To be truthful, if the case were truly that these are the most recently used apps, then my Etsy app would not be listed as I have not used that in over a month! These apps are definitely the ones that are actually open as there are some apps I have on my iPhone that I haven’t used at all yet that were not listed.

Carolyn Nicander Mohr January 16, 2012 at 5:29 pm

Hi Charity, yes, the Task Bar is very handy in retrieving apps you have recently used. Some people keep apps open in their Task Bar so they can have easy access to them at any time. Great point!
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steve81 January 21, 2012 at 3:25 pm

“He states that the icons in the Task Bar show the last apps you used, not the running apps, and you don’t need to close them as they don’t drain your battery or use memory.
I respectfully disagree with him.”

I think you misunderstood Fraser Speirs. The multitasking bar shows the last apps you used, whether they are running or not.

“Free memory is memory your phone isn’t using. The less memory your phone is using, the more smoothly it will run and the less power it will use.”

This is simply not true. Using more memory doesn’t use more battery life. Also, a suspended app doesn’t use the CPU, hence doesn’t use any battery power. If you do close a suspended app, you’ll end up using more power to relaunch the app.

“You can also see how quickly the battery drains by testing your phone overnight. Leave the apps open on a fully charged phone overnight and see how much battery is left by the morning. The next night close all of your apps on your fully charged phone and then see how much battery is left the following morning.”

If you have less battery power when not closing your apps, you might have an app running indefinitely in the background. There are 3 possibilities for this : Audio, Location or VOIP. Audio probably isn’t your issue, since you wouldn’t leave your device playing audio overnight. Location is easy to verify, just check if the location icon appears on the top. I suspect your issue might be with a VOIP app. VOIP apps can run indefinitely in the background to listen for incoming calls. I you got one of these apps, you just need to close that app to save battery.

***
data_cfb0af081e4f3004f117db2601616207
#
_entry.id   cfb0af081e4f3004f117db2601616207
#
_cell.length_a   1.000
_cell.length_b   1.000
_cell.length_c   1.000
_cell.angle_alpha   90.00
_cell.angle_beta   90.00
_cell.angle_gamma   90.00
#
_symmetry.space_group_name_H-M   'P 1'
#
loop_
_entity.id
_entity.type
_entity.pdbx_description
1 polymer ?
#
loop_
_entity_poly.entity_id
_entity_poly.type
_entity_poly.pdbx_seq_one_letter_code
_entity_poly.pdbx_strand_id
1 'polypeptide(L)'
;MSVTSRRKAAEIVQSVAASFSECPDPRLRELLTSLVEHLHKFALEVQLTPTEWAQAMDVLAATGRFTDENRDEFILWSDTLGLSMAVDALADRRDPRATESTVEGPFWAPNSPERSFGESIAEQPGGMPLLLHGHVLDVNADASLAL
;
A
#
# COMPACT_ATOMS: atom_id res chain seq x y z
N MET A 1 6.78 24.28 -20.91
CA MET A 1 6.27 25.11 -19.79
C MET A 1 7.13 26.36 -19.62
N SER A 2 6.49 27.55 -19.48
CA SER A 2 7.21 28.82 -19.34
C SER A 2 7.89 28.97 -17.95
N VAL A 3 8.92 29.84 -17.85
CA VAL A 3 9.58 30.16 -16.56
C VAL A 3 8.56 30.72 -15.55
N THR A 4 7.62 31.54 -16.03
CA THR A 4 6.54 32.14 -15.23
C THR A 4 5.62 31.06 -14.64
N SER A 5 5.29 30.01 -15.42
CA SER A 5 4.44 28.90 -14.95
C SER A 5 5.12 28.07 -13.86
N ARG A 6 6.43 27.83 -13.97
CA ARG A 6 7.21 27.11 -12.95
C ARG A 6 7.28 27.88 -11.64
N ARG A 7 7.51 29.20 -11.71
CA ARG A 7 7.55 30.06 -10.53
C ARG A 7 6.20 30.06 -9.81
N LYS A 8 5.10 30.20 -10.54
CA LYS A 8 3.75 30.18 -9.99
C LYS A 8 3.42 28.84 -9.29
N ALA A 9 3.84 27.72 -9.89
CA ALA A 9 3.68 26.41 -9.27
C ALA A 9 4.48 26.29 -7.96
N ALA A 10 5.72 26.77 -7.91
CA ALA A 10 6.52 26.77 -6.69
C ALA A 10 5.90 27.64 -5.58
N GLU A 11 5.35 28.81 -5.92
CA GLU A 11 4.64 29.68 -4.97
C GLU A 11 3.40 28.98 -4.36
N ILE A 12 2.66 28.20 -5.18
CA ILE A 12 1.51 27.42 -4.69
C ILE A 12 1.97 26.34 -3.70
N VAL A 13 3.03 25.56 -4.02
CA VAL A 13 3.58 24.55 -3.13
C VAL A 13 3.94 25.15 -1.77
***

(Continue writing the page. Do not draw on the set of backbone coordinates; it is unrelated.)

Carolyn Nicander Mohr January 21, 2012 at 3:38 pm

Hi Steve, Welcome to The Wonder of Tech. Thank you very much for this in-depth analysis of my article. You are clearly well-versed on the intricacies of iOS.

I understand your points, however, I also have seen the results of closing apps and still believe that closing apps conserves battery power. In my test with the Free Memory app, I did not have any VOIP apps running. Before and after I closed my apps, location services were active (see the purple location arrow on both screen images above).

Perhaps most apps lie dormant in the background, neither using power nor memory. But users shouldn’t have to figure out which apps are still running actively in the background. If they close all of their apps, they won’t have to worry about needing to discover which ones are battery hogs.
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Jayme Soulati January 31, 2012 at 9:12 am

Fascinating. Even before I read the entire post, I went to the iPhone to see how many apps I had open. Uhhmm, can you say ALL of them? Not sure what happens now when I go back to find my photos as I closed everything, but I bet my memory will thank you. And, I thank you!
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Carolyn Nicander Mohr January 31, 2012 at 2:03 pm

Hi Jayme, I’m so glad this post helped you! No worries, you didn’t lose any photos by closing apps. They’re all still there, along with your high scores in games and any saved passwords you may have entered.

I hope your iPhone runs more smoothly now and that your battery life is much better! :-)

Jayme Soulati February 13, 2012 at 12:07 pm

Just came back to tell you someone asked me about my iPhone battery life; I said, I’m going to send you a blog post that tells you why your battery is dying. You have too many apps open!

Thanks, Carolyn, for your expertise. I knew right where I read that and how I closed mine, too! (Now I need a refresher for myself, too.) I just sent your blog along to a woman who is greener than a newbie.
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Carolyn Nicander Mohr February 13, 2012 at 1:11 pm

Hi Jayme, Thanks so much for sharing this post with others. No need to be a techie here, this blog is written for people who are greener than newbies.

Closing your apps is a very easy way to increase your battery life and help your phone run more smoothly!

Have a great week, Jayme! :-)